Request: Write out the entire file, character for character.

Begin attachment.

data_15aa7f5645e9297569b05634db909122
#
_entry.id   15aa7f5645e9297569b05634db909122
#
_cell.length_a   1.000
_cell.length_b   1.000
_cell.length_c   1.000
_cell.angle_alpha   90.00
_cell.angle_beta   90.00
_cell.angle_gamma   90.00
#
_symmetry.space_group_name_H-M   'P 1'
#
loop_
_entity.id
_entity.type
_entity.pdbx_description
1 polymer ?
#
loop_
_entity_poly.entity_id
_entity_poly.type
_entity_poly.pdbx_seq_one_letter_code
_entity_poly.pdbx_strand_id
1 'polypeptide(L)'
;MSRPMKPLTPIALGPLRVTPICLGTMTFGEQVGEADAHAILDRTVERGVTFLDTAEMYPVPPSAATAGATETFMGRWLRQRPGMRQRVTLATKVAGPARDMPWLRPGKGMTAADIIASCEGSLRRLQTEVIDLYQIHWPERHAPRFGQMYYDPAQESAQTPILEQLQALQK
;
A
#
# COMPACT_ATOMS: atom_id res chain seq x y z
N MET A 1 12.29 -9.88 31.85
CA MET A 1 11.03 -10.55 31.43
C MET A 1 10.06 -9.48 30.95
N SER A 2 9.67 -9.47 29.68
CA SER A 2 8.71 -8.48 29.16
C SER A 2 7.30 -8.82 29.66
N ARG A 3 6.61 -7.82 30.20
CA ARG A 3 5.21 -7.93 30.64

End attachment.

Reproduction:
data_15aa7f5645e9297569b05634db909122
#
_entry.id   15aa7f5645e9297569b05634db909122
#
_cell.length_a   1.000
_cell.length_b   1.000
_cell.length_c   1.000
_cell.angle_alpha   90.00
_cell.angle_beta   90.00
_cell.angle_gamma   90.00
#
_symmetry.space_group_name_H-M   'P 1'
#
loop_
_entity.id
_entity.type
_entity.pdbx_description
1 polymer ?
#
loop_
_entity_poly.entity_id
_entity_poly.type
_entity_poly.pdbx_seq_one_letter_code
_entity_poly.pdbx_strand_id
1 'polypeptide(L)'
;MSRPMKPLTPIALGPLRVTPICLGTMTFGEQVGEADAHAILDRTVERGVTFLDTAEMYPVPPSAATAGATETFMGRWLRQRPGMRQRVTLATKVAGPARDMPWLRPGKGMTAADIIASCEGSLRRLQTEVIDLYQIHWPERHAPRFGQMYYDPAQESAQTPILEQLQALQK
;
A
#
# COMPACT_ATOMS: atom_id res chain seq x y z
N MET A 1 12.29 -9.88 31.85
CA MET A 1 11.03 -10.55 31.43
C MET A 1 10.06 -9.48 30.95
N SER A 2 9.67 -9.47 29.68
CA SER A 2 8.71 -8.48 29.16
C SER A 2 7.30 -8.82 29.66
N ARG A 3 6.61 -7.82 30.20
CA ARG A 3 5.21 -7.93 30.64